Word Splitting

Introduction

The shell's parser performs several operations on your commands before finally executing them. Understanding how your original command will be transformed by the shell is of paramount importance in writing robust scripts. From the bash man page:

For additional information on word splitting and argument handling in Bash, consider reading Arguments.

What is Word Splitting?

This page will focus on word splitting, of course. Before we get into the technical details, let's write a little helper script that will show us the arguments as passed by the shell:

#!/bin/sh
printf "%d args:" $#
printf " <%s>" "$@"
echo

If you create a file named args with the above contents, make it executable with chmod +x args , and put it in one of the directories listed in echo "$PATH" , then you could run the following command with the following output:

griffon:~$ args hello world "how are you?"
3 args: <hello> <world> <how are you?>

The ultimate result of most shell commands is to execute some program with a specific set of arguments (as well as setting up environment variables, opening file descriptors, etc.). Word splitting is part of the process that determines what each of those arguments will be -- after word splitting and pathname expansion, every resulting word becomes an argument to the program that the shell executes. Our helper program above receives the argument list as constructed by the shell, and shows it to us.

Word splitting is performed on the results of almost all unquoted expansions. The result of the expansion is broken into separate words based on the characters of the IFS variable. If IFS is not set, then it will be performed as if IFS contained a space, a tab, and a newline. For example:

griffon:~$ var="This is a variable"
griffon:~$ args $var
4 args: <This> <is> <a> <variable>

An example using IFS:

griffon:~$ log=/var/log/qmail/current IFS=/
griffon:~$ args $log
5 args: <> <var> <log> <qmail> <current>
griffon:~$ unset IFS

An example with CommandSubstitution:

griffon:/music/Yello$ ls -l
total 2864
-rw-r--r-- 1 greg greg 2919154 2001-05-23 00:48 Yello - Oh Yeah.mp3

griffon:/music/Yello$ args $(ls)
4 args: <Yello> <-> <Oh> <Yeah.mp3>

Controlling Word Splitting

As you can see above, we usually do not want to let word splitting occur when filenames are involved. (See BashPitfalls for a discussion of this particular issue.)

Double quoting an expansion suppresses word splitting, except in the special cases of "$@" and "${array[@]}":

griffon:~$ var="This is a variable"; args "$var"
1 args: <This is a variable>

griffon:~$ array=(testing, testing, "1 2 3"); args "${array[@]}"
3 args: <testing,> <testing,> <1 2 3>

"$@" causes each positional parameter to be expanded to a separate word; its array equivalent likewise causes each element of the array to be expanded to a separate word.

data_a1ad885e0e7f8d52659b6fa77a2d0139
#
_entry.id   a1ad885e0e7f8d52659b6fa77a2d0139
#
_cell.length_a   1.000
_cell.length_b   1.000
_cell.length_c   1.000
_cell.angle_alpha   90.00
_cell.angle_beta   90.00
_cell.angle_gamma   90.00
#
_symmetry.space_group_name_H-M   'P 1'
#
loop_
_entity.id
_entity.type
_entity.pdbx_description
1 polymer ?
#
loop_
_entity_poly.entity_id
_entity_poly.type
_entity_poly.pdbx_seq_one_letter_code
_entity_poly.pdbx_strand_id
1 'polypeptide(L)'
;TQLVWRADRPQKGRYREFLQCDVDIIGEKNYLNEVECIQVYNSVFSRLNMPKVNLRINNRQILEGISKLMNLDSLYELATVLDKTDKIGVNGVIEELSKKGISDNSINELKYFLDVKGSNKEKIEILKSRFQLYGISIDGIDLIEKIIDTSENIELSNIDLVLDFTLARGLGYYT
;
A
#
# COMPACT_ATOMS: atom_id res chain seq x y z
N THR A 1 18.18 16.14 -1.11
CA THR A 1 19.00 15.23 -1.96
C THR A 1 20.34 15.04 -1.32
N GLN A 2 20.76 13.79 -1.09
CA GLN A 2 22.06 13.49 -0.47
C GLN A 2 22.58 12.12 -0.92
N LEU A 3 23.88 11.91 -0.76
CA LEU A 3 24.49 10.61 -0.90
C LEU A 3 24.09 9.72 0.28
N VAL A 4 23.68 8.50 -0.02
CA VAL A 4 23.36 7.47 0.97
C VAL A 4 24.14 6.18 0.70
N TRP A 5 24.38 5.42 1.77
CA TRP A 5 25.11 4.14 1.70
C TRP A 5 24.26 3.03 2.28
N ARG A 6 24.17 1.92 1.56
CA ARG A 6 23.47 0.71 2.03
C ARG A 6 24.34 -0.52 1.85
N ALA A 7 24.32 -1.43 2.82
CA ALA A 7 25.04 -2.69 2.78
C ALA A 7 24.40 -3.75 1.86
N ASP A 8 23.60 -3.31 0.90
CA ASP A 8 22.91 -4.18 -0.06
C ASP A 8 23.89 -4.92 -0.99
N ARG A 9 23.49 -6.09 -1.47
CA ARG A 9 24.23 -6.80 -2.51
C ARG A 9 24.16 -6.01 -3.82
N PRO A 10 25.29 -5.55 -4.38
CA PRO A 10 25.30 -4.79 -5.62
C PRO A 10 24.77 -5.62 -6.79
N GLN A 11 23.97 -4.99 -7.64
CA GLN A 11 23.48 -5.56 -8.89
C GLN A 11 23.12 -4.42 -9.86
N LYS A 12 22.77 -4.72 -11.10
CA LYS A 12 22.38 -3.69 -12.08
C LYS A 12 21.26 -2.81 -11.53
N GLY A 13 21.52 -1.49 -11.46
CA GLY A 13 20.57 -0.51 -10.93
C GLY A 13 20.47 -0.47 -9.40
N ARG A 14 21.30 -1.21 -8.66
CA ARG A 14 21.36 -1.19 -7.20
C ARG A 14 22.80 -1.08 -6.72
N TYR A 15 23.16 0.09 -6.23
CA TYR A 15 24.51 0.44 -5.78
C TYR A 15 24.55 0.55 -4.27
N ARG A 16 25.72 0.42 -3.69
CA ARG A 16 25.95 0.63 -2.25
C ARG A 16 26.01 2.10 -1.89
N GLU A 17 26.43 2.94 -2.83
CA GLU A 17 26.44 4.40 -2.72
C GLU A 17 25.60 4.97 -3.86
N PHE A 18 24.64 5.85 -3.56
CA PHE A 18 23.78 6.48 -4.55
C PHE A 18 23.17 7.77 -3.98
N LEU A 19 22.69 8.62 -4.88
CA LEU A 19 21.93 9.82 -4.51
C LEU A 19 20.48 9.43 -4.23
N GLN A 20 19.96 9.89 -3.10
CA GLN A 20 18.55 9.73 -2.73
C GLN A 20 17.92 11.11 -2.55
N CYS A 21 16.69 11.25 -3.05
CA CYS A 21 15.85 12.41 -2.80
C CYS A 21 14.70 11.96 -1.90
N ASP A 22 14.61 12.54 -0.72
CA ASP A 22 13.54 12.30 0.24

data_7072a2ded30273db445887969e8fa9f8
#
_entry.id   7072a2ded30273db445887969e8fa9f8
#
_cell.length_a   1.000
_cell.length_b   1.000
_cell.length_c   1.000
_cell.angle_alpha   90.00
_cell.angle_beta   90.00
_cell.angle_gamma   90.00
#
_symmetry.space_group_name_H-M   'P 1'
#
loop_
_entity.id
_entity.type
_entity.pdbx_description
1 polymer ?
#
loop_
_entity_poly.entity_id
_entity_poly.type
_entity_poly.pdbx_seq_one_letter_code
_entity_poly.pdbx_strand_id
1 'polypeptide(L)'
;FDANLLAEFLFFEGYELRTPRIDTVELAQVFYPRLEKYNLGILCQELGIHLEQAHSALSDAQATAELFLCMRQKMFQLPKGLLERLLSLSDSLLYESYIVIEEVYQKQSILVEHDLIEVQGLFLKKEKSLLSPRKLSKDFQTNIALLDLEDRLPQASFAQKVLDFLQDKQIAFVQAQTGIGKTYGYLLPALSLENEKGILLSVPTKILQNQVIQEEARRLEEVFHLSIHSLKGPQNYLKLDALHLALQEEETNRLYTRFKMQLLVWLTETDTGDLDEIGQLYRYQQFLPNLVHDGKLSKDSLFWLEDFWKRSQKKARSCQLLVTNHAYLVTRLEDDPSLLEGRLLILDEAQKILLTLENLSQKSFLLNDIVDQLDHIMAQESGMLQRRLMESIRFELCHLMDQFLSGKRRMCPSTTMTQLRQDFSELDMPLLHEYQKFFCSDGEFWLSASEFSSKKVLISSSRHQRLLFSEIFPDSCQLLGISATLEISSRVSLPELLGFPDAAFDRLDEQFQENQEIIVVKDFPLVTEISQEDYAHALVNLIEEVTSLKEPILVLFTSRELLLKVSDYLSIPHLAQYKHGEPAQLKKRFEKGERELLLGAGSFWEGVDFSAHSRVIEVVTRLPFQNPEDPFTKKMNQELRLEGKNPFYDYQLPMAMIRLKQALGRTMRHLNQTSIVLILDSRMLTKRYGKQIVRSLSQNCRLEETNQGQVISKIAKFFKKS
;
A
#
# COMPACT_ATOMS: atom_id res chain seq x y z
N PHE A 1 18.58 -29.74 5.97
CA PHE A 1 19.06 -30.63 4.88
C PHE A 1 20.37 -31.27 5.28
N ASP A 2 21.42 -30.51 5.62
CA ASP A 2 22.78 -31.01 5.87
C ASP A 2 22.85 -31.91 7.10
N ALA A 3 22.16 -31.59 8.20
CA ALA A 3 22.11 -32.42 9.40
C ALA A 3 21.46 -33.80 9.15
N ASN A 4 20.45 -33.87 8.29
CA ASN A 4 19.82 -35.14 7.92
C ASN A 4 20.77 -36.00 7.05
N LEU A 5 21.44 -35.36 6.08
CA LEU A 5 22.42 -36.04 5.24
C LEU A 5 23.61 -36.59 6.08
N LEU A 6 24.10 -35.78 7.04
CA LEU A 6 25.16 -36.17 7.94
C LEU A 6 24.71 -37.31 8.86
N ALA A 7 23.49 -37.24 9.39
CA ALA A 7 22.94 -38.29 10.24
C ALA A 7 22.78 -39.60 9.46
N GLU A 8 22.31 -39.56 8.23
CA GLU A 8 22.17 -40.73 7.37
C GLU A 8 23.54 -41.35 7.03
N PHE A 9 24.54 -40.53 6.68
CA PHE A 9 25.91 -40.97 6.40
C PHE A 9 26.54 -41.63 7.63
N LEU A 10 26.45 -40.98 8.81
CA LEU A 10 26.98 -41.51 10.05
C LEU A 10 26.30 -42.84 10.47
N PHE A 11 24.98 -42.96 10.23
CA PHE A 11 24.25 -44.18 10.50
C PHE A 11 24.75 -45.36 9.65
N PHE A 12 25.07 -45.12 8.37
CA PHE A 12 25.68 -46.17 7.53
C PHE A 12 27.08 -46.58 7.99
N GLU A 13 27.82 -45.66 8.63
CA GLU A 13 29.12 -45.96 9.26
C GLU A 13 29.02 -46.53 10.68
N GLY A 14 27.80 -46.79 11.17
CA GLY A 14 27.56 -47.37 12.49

There are very complicated rules involving whitespace characters in IFS. Quoting the man page again:

We won't explore those rules in depth here, except to note the part about sequences of non-whitespace characters. If IFS contains non-whitespace characters, then empty words can be generated:

griffon:~$ getent passwd sshd
sshd:x:100:65534::/var/run/sshd:/usr/sbin/nologin

griffon:~$ IFS=:; args $(getent passwd sshd)
7 args: <sshd> <x> <100> <65534> <> </var/run/sshd> </usr/sbin/nologin>
griffon:~$ unset IFS

There was another empty word generated in one of our previous examples, where IFS was set to /. The observant reader will have noticed, therefore, that non-whitespace IFS characters are not ignored at the beginning and end of expansions, the way whitespace IFS characters are.

Whitespace IFS characters get consolidated. Multiple spaces in a row, for example, have the same effect as a single space, when IFS contains a space (or is not set at all). Newlines also count as whitespace for this purpose, which has important ramifications when attempting to load an array with lines of input.

Finally, we note that pathname expansion happens after word splitting, and can produce some very shocking results.

griffon:~$ getent passwd qmaild
qmaild:*:994:998::/var/qmail:/sbin/nologin

griffon:~$ IFS=:; args $(getent passwd qmaild)
737 args: <qmaild> <00INDEX.lsof> <03> <037_ftpd.patch> ...
griffon:~$ unset IFS

The * word, produced by the shell's word splitting, was then expanded as a glob, resulting in several hundred new and exciting words. This can be disastrous if it happens unexpectedly. As with most of the dangerous features of the shell, it is retained because "it's always worked that way". In fact, it can be used for good, if you're very careful:

griffon:/music/Yello$ files='*.mp3 *.ogg'
griffon:/music/Yello$ args $files
2 args: <Yello - Oh Yeah.mp3> <*.ogg>

Pathname expansion can be disabled with set -f; though this can lead to surprising and confusing code.

Notes


CategoryShell

WordSplitting (last edited 2012-04-12 16:18:13 by GreyCat)